top of page

The Evolution of IBM: A Century of Resilience and Innovation

International Business Machines Corporation, better known as IBM, is one of the most iconic and enduring technology companies in history. Founded in 1911 as the Computing-Tabulating-Recording Company (CTR), IBM has undergone a remarkable transformation over the past 100+ years to remain a leading force in the tech industry.

IBM Ribbon Cassette | The Business Anecdote

The Early Days: Tabulators and Punched Cards

IBM's origins trace back to the late 19th century, when new business practices created a need for advanced data processing technology. Hermann Hollerith invented a tabulating machine that used punched cards to process census data, founding the Tabulating Machine Company in 1896. In 1911, CTR was formed through a merger of three companies, including the Tabulating Machine Company. CTR specialized in making tabulators and punch card data processing equipment used for accounting, inventory, and statistics.


During the 1920s-1930s, CTR expanded rapidly under the leadership of Thomas J. Watson Sr. The company changed its name to International Business Machines in 1924 to reflect its growing international presence. IBM popularized the phrase “THINK” during this era, promoting its data processing machines as helping customers “think” through difficult business questions.

IBM Computer used in 1940 Census | The Business Anecdote

The Computer Age: Vacuum Tubes to Mainframes

IBM began taking an interest in electronic computers in the 1940s, driven by the needs of the scientific and military communities during World War II. Although not a pioneer in computer technology, IBM made great strides through engineering brilliance and business strategy. In the 1950s, IBM introduced the IBM 700 series of mainframe computers using vacuum tube technology.


In the mid-1950s, IBM made a bold gamble to completely redesign its product line around all-transistorized computers. The IBM System/360 launched in 1964 and gave customers compatibility across a range of computing power. By the late 1960s, IBM systems were in wide use by government agencies, research labs and large corporations. IBM had established itself as the leading computing company.

Computer Science Museum Mountain View California | The Business Anecdote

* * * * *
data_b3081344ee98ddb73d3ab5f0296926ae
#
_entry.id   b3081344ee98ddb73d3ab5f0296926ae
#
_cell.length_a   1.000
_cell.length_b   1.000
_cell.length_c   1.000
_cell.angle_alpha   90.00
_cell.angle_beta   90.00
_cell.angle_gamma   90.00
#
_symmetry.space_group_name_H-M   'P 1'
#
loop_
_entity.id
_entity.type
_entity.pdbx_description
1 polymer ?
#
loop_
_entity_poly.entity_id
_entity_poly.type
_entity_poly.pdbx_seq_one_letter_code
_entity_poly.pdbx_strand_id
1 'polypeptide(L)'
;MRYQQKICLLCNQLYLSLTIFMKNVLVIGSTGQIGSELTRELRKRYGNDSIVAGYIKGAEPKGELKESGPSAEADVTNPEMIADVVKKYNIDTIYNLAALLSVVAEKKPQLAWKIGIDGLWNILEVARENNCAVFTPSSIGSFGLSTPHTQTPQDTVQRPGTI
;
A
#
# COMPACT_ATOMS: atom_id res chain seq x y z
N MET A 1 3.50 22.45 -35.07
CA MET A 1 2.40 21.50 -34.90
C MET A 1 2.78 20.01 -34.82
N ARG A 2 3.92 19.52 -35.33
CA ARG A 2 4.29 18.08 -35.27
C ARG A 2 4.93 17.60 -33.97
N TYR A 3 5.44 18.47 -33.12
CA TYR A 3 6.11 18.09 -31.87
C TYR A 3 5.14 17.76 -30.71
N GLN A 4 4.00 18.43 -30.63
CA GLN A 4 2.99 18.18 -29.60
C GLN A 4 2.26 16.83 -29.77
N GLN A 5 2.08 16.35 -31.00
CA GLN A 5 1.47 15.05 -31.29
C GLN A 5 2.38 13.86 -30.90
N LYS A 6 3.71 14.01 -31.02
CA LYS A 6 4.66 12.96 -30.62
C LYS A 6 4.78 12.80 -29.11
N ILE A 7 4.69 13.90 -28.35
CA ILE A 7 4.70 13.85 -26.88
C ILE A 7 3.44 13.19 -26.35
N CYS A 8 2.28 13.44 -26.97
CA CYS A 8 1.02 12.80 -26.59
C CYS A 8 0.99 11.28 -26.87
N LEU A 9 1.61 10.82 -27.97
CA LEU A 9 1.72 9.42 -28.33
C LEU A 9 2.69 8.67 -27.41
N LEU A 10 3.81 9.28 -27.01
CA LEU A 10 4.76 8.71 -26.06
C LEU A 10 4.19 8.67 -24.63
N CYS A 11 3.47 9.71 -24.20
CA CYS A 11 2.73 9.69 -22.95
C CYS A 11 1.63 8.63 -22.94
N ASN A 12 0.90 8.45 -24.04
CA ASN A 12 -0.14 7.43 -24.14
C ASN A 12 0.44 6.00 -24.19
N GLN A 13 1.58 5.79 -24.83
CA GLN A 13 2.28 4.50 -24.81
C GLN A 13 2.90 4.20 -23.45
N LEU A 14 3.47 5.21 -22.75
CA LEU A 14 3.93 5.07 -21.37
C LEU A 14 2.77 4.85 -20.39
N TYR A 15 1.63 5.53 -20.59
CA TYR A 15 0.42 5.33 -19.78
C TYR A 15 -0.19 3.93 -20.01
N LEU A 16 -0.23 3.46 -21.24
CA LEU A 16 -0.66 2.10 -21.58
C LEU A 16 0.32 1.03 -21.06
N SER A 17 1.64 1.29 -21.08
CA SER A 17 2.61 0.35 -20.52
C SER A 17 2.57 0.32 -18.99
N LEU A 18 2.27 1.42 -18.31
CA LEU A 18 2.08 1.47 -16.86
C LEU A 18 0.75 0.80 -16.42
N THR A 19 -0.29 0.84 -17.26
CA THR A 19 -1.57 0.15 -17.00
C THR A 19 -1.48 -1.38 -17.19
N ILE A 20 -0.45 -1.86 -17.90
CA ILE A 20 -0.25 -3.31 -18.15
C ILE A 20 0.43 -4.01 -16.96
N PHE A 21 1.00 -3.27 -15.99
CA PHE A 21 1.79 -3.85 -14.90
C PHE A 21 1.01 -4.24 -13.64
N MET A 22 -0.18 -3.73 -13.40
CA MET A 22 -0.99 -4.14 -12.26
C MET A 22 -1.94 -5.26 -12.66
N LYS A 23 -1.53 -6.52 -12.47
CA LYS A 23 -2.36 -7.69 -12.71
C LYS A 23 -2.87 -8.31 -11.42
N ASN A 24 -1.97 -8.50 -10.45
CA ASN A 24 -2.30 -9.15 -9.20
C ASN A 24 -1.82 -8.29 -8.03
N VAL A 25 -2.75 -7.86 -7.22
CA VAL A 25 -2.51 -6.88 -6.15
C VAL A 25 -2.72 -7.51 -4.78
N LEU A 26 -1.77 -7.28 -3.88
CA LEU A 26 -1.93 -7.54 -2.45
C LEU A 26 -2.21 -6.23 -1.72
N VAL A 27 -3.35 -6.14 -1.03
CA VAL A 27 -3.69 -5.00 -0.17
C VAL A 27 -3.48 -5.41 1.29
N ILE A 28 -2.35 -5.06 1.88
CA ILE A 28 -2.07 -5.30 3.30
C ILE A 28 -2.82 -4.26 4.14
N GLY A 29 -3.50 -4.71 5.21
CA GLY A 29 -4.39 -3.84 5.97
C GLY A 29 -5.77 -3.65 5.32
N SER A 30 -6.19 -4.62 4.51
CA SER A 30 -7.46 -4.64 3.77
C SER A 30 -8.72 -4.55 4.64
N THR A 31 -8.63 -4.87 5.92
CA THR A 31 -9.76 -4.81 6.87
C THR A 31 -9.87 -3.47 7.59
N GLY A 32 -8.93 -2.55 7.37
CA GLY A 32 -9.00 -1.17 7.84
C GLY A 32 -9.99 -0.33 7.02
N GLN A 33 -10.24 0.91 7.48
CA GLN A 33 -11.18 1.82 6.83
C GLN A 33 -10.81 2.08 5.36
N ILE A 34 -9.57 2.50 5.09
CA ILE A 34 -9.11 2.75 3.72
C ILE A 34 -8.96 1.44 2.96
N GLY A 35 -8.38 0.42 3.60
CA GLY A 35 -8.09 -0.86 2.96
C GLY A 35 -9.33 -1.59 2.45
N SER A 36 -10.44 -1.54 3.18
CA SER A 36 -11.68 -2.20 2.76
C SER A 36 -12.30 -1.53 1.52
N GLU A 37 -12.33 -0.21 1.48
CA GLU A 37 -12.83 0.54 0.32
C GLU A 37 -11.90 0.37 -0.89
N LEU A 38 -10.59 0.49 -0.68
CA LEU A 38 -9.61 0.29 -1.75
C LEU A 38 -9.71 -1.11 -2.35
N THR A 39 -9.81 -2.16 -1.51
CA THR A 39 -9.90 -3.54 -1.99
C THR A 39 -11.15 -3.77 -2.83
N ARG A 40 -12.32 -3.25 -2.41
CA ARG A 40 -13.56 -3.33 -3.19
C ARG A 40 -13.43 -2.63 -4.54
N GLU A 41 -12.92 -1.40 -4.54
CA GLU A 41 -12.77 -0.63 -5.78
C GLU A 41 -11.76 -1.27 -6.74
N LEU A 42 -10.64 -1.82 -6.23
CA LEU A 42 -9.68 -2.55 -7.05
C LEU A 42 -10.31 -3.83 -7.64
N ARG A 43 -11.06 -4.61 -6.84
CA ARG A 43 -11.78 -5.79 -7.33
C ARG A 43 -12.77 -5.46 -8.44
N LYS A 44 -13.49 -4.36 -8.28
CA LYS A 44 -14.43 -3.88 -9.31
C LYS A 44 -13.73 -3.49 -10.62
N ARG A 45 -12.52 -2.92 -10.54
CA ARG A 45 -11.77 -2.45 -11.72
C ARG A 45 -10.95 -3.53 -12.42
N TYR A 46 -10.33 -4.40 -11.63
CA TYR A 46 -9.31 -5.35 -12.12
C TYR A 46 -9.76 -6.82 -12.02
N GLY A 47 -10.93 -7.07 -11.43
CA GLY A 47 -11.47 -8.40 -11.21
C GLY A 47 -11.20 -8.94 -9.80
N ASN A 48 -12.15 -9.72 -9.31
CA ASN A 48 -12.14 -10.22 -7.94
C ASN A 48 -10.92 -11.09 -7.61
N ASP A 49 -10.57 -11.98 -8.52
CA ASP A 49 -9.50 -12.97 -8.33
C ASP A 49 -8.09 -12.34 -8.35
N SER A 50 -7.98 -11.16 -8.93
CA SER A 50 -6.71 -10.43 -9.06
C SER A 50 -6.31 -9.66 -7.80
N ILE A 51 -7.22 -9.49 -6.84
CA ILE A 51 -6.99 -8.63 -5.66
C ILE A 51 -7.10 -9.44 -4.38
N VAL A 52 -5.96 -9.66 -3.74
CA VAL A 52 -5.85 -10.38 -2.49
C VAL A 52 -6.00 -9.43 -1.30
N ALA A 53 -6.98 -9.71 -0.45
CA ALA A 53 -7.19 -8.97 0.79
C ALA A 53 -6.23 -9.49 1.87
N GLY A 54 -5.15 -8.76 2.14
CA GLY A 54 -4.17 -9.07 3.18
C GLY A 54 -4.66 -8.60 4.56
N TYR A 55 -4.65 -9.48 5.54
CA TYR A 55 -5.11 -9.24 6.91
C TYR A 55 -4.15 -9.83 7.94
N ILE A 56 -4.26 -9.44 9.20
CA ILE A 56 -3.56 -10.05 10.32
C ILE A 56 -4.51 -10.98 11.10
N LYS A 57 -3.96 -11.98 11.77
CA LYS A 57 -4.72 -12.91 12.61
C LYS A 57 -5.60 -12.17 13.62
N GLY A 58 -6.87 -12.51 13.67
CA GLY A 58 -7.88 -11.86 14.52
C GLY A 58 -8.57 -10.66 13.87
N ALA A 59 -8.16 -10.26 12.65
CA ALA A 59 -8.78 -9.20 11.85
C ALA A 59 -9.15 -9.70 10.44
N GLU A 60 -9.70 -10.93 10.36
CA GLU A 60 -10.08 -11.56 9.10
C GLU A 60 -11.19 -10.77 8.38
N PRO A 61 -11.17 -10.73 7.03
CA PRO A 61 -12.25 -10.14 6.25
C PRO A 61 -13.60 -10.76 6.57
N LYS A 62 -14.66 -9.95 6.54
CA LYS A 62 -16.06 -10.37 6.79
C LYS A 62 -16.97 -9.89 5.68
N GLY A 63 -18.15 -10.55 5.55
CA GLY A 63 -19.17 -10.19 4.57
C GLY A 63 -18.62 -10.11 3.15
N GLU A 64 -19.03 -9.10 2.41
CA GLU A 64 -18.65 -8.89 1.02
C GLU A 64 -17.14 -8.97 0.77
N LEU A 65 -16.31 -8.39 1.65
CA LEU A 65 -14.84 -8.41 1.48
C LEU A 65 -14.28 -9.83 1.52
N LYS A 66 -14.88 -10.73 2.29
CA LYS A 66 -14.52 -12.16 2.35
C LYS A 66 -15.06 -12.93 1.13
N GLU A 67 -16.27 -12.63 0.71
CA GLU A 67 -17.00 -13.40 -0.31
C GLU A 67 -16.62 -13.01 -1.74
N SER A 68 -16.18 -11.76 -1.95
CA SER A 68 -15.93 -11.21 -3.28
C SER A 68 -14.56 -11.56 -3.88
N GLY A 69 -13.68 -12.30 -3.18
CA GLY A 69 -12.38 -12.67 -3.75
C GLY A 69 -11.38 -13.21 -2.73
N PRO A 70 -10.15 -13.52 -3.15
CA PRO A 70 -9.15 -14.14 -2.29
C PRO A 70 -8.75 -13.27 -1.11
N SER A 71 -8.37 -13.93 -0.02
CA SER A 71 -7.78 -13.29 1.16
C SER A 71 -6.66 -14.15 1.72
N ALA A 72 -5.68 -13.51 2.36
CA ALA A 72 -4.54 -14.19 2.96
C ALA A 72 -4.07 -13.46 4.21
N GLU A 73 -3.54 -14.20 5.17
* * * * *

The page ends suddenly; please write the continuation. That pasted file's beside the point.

The PC Revolution: From Mainframes to PCs

In 1981, IBM shook up the computer industry again by introducing its first personal computer, the IBM PC. The company tapped into third party software and add-ons to fuel the PC market. However, IBM was slow to capitalize on its own invention, giving room for competitors like Apple and Microsoft to take over segments of the market in the 1980s and 90s.

IBM did continue to lead in the high-capacity server and mainframe market through the 1990s. The company also became a pioneer in virtualization technology, linguistic search, and made advancements in artificial intelligence including Deep Blue beating chess grandmaster Garry Kasparov.

IBM IT and Cloud Computing | The Business Anecdote
Photo from IBM

The Turnaround: Refocusing on IT and Cloud Computing Services

IBM hit troubled times in the 1990s with declining hardware sales. The rise of cheap personal computers and price wars drove down profit margins. In response, IBM began selling PC assets and increasing its focus on software and IT services. This strategic shift was accelerated when Louis V. Gerstner Jr. took over as CEO in 1993 with the directive to reshape IBM for the IT services age.

Under Gerstner and his successor Samuel Palmisano, IBM expanded its services capabilities and consulting acquisitions dramatically. Palmisano also made the big bet to drive IBM’s growth into the new frontier of cloud computing, both through internal development and acquisitions of companies such as:

  • Lotus Development Corporation (1995) - Spreadsheet and desktop software like Lotus 1-2-3

  • Tivoli Systems (1996) - Systems management software

  • DataMirror (1996) - Data management software

  • PwC consulting (2002) - Big push into IT consulting services